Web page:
and outgoing fields of radiation,
1
fab 2 ( ab ab (2-13)
2 (i +outj (2
2.1.2 The Equations of Motion of an Electron
The interaction between an electron and the electromagnetic field can be
examined from the equations of motion for the electron, i.e., the equations to
determine the world-line of the particle in motion. The laws of conservation of
energy and momentum are used to get information on this question. First, one
surrounds the singular world-line of the particle by a thin world-tube, whose radius
is much smaller than the range of interaction between the particle and the field in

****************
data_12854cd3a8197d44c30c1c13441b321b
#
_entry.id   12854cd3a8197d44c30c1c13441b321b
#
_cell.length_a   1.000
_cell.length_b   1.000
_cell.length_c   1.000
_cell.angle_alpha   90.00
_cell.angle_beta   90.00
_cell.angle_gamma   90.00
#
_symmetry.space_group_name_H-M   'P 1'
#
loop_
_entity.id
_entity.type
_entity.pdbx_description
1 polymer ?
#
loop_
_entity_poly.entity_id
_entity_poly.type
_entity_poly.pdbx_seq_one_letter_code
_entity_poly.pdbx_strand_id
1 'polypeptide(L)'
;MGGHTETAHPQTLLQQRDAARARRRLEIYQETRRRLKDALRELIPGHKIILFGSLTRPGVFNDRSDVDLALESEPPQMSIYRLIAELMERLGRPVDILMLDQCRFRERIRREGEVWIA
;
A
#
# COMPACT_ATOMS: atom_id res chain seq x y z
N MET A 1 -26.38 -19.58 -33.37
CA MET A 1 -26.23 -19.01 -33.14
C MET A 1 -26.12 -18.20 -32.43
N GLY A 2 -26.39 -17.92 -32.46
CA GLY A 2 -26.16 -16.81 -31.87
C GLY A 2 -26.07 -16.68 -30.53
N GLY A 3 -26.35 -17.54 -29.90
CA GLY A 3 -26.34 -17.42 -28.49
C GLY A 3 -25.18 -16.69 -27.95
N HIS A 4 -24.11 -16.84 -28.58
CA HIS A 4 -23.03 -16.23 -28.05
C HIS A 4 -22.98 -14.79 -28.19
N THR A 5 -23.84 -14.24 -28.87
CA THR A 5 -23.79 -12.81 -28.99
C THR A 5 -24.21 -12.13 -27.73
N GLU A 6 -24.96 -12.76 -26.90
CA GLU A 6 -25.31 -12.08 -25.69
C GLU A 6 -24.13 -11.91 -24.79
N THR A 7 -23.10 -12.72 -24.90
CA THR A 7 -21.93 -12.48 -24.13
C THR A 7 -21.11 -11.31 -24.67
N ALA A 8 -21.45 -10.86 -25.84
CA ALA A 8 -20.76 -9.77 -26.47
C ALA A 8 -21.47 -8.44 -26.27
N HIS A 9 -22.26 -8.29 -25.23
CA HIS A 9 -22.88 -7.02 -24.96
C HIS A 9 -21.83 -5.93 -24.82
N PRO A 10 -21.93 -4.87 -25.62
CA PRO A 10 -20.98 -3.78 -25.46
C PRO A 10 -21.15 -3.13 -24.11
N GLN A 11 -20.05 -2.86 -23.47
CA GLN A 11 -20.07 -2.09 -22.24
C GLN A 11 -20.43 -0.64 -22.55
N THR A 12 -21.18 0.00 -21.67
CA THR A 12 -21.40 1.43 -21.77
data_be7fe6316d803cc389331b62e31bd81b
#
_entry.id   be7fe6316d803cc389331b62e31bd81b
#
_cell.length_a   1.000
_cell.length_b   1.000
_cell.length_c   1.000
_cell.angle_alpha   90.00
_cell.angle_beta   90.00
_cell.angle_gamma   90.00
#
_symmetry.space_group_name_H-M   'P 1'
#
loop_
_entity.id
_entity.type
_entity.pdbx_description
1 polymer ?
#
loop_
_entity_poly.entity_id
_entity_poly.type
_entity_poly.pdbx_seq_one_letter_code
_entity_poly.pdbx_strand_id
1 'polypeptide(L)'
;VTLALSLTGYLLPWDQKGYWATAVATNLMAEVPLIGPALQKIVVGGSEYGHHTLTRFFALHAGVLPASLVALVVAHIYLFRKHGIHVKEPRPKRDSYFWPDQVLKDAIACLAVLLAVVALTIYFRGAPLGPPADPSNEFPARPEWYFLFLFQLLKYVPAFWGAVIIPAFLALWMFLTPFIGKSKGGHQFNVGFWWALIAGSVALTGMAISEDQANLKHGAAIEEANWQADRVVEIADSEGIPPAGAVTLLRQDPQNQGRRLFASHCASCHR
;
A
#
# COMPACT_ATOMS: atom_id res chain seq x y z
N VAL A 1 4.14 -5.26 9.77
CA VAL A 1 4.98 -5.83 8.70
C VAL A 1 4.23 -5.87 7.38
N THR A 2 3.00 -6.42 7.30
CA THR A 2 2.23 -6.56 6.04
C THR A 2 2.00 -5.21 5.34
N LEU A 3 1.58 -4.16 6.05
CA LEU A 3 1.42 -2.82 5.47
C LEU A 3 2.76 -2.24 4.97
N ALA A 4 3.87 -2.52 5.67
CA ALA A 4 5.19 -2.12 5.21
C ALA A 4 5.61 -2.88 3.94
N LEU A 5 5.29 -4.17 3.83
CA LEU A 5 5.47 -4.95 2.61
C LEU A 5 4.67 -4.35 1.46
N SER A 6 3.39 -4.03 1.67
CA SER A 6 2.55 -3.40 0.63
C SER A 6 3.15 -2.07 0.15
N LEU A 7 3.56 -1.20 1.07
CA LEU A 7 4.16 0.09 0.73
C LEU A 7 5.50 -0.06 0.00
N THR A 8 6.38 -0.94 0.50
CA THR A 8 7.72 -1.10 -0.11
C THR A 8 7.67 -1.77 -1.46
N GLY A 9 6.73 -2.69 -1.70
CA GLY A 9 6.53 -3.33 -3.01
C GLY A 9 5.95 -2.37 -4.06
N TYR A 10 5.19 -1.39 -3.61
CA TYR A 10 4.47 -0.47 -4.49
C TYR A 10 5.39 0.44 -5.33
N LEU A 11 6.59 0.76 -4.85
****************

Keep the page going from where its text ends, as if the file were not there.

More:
consideration. Then, one calculates the flow of energy and momentum across the
surface of this world-tube, using the stress tensor Tac of Maxwell's theory, which is
calculated from the actual field Fab via
1 bd
47rTac FabFcb + 4gacFbd bd. (2-14)
4
By the conservation laws, the total flow of energy (or momentum) out from the
surface of any finite length of world-tube must be equal to the difference in the
energy (or momentum) residing within the tube at the two ends of this length:
depending only on conditions at the two ends of this length, the rate of flow
of energy (or momentum) out from the surface of the tube must be a perfect
differential.
The information obtained in this manner is independent of shape and size
of the world-tube provided that it is much smaller than the realm of the Taylor
expansions used in the calculations. If we take two world-tubes surrounding
the singular world-line, the divergence of the stress tensor aTac/ x will vanish
everywhere in the region of spacetime between them, since there are no singularities